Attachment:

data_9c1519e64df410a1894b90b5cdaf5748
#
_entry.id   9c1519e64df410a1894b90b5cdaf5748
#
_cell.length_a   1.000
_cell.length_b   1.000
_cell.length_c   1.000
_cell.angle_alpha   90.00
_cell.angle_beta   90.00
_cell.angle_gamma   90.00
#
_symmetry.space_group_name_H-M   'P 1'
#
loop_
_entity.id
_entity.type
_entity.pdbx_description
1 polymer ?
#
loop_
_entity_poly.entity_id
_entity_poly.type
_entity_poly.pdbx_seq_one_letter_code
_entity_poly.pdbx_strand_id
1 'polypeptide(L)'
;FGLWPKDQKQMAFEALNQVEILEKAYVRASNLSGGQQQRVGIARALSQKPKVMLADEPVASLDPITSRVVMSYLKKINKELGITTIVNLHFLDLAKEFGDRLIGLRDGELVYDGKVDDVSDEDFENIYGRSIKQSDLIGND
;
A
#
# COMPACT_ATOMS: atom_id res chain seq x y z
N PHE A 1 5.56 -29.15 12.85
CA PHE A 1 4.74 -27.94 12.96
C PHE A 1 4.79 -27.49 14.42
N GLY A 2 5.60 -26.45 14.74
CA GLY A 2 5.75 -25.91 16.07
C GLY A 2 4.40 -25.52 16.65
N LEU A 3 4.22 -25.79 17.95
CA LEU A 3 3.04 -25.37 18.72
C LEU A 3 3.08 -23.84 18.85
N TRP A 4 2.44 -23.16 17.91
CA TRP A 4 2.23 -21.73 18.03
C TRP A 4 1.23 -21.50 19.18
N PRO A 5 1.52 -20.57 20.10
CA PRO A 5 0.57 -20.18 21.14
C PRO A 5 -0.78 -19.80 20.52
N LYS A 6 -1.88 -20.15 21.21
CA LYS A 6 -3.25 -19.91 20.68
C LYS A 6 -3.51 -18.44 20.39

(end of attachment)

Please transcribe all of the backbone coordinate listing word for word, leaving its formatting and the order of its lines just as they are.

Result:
data_9c1519e64df410a1894b90b5cdaf5748
#
_entry.id   9c1519e64df410a1894b90b5cdaf5748
#
_cell.length_a   1.000
_cell.length_b   1.000
_cell.length_c   1.000
_cell.angle_alpha   90.00
_cell.angle_beta   90.00
_cell.angle_gamma   90.00
#
_symmetry.space_group_name_H-M   'P 1'
#
loop_
_entity.id
_entity.type
_entity.pdbx_description
1 polymer ?
#
loop_
_entity_poly.entity_id
_entity_poly.type
_entity_poly.pdbx_seq_one_letter_code
_entity_poly.pdbx_strand_id
1 'polypeptide(L)'
;FGLWPKDQKQMAFEALNQVEILEKAYVRASNLSGGQQQRVGIARALSQKPKVMLADEPVASLDPITSRVVMSYLKKINKELGITTIVNLHFLDLAKEFGDRLIGLRDGELVYDGKVDDVSDEDFENIYGRSIKQSDLIGND
;
A
#
# COMPACT_ATOMS: atom_id res chain seq x y z
N PHE A 1 5.56 -29.15 12.85
CA PHE A 1 4.74 -27.94 12.96
C PHE A 1 4.79 -27.49 14.42
N GLY A 2 5.60 -26.45 14.74
CA GLY A 2 5.75 -25.91 16.07
C GLY A 2 4.40 -25.52 16.65
N LEU A 3 4.22 -25.79 17.95
CA LEU A 3 3.04 -25.37 18.72
C LEU A 3 3.08 -23.84 18.85
N TRP A 4 2.44 -23.16 17.91
CA TRP A 4 2.23 -21.73 18.03
C TRP A 4 1.23 -21.50 19.18
N PRO A 5 1.52 -20.57 20.10
CA PRO A 5 0.57 -20.18 21.14
C PRO A 5 -0.78 -19.80 20.52
N LYS A 6 -1.88 -20.15 21.21
CA LYS A 6 -3.25 -19.91 20.68
C LYS A 6 -3.51 -18.44 20.39